NON-ESSENTIAL RETAIL: Retail stores not designated as non-essential businesses and operations may re-open to fulfill telephone and online orders through pick-up outside the store and delivery.
FACE COVERINGS: Beginning on May 1, individuals will be required to wear a face-covering or a mask when in a public place where they can't maintain a six-foot social distance. Face-coverings will be required in public indoor spaces, such as stores. This new requirement applies to all individuals over the age of two who are able to medically tolerate a face-covering or a mask.
ESSENTIAL BUSINESSES AND MANUFACTURING: Essential businesses and manufacturers will be required to provide face-coverings to all employees who are not able to maintain six-feet of social distancing, as well as follow new requirements that maximize social distancing and prioritize the well-being of employees and customers. This will include occupancy limits for essential businesses and precautions such as staggering shifts and operating only essential lines for manufacturers.
SCHOOLS: Educational institutions may allow and establish procedures for pick-up of necessary supplies or student belongings. Dormitory move-outs must follow public health guidelines, including social distancing.
The Illinois Department of Public Health will also be issuing guidance to surgi-centers and hospitals to allow for certain elective surgeries for non-life-threatening conditions, starting on May 1. Facilities will need to meet specific criteria, including proper PPE, ensuring enough overall space for COVID-19 patients remains available, and testing of elective surgery patients to ensure COVID-19 negative status.
MODELING COVID-19 IN ILLINOIS
While earlier projections relied on data from other countries applied to the United States, the modeling released today analyzes two months' worth of daily data on COVID-19 deaths and ICU usage here in Illinois.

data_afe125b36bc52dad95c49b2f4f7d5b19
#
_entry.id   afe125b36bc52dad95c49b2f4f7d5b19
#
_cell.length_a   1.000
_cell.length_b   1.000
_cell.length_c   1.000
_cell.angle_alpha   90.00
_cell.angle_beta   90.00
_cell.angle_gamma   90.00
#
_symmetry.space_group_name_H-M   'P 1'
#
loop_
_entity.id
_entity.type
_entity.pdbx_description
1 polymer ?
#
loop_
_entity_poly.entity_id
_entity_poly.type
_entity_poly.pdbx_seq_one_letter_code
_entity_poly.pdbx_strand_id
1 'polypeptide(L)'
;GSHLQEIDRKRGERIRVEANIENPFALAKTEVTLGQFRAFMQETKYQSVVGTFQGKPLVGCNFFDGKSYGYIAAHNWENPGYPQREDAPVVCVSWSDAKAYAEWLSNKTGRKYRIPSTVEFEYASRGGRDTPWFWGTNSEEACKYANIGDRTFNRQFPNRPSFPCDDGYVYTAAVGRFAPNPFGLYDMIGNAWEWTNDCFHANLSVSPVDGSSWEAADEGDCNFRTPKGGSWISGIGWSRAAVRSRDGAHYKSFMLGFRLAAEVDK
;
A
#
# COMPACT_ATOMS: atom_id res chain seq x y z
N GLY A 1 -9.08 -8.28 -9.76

Top researchers from the University of Illinois at Urbana-Champaign, the Northwestern School of Medicine, the University of Chicago, the Chicago and Illinois Departments of Public Health, along with McKinsey and Mier Consulting Group working on behalf of the City of Chicago and Cook County, worked on these projections as a cohort under Civis Analytics, a data analytics firm with experience spanning the public and private sectors.
According to the state model, the stay at home order is having its intended effect of flattening the curve in Illinois.
Without the stay at home order, the model estimates there would have been 10 to 20 times as many deaths to date and that the peak death rate and peak resource usage would have been 20 to 30 times what we will see with mitigation. Moreover, these counts do not account for deaths due to lack of access to health resources, so the actual number would likely have been even higher.
If the stay at home order were lifted this week, death rates and hospitalizations would start rising sharply by the middle of May. It's projected that the peak death rate and peak resource needs would be almost as high as if there were never any mitigation measures put in place. Over the course of the current outbreak, the model estimates there would be 5 to 10 times more deaths than we would see if we continued mitigation.
In either of the above scenarios, as much as half of the state's population could be infected with COVID-19 at once, which would overwhelm the health care system and result in more deaths.
As a further caution against relaxing mitigations without carefully considering the consequences, the model estimates that the number of infectious people is likely similar in size to when the order began. Even as hospitalizations and deaths are starting to decrease, there are still enough active cases to lead to a second wave. Fortunately, the stay at home order has prevented most of the population from becoming sick, but that also means that most of the population remains vulnerable to the virus.
Maintaining our current vigilance to controlling this outbreak is crucial. Models contributed by UIUC and UChicago project a peak or plateau of daily fatalities between late April and early May. The median and range of daily deaths, within a 95% confidence interval, are illustrated below.
Both of these projections indicate that after the peak, we should expect it will take longer for deaths to decline to pre-epidemic levels than it took for them to rise, underscoring the importance of staying the course over the coming weeks and months.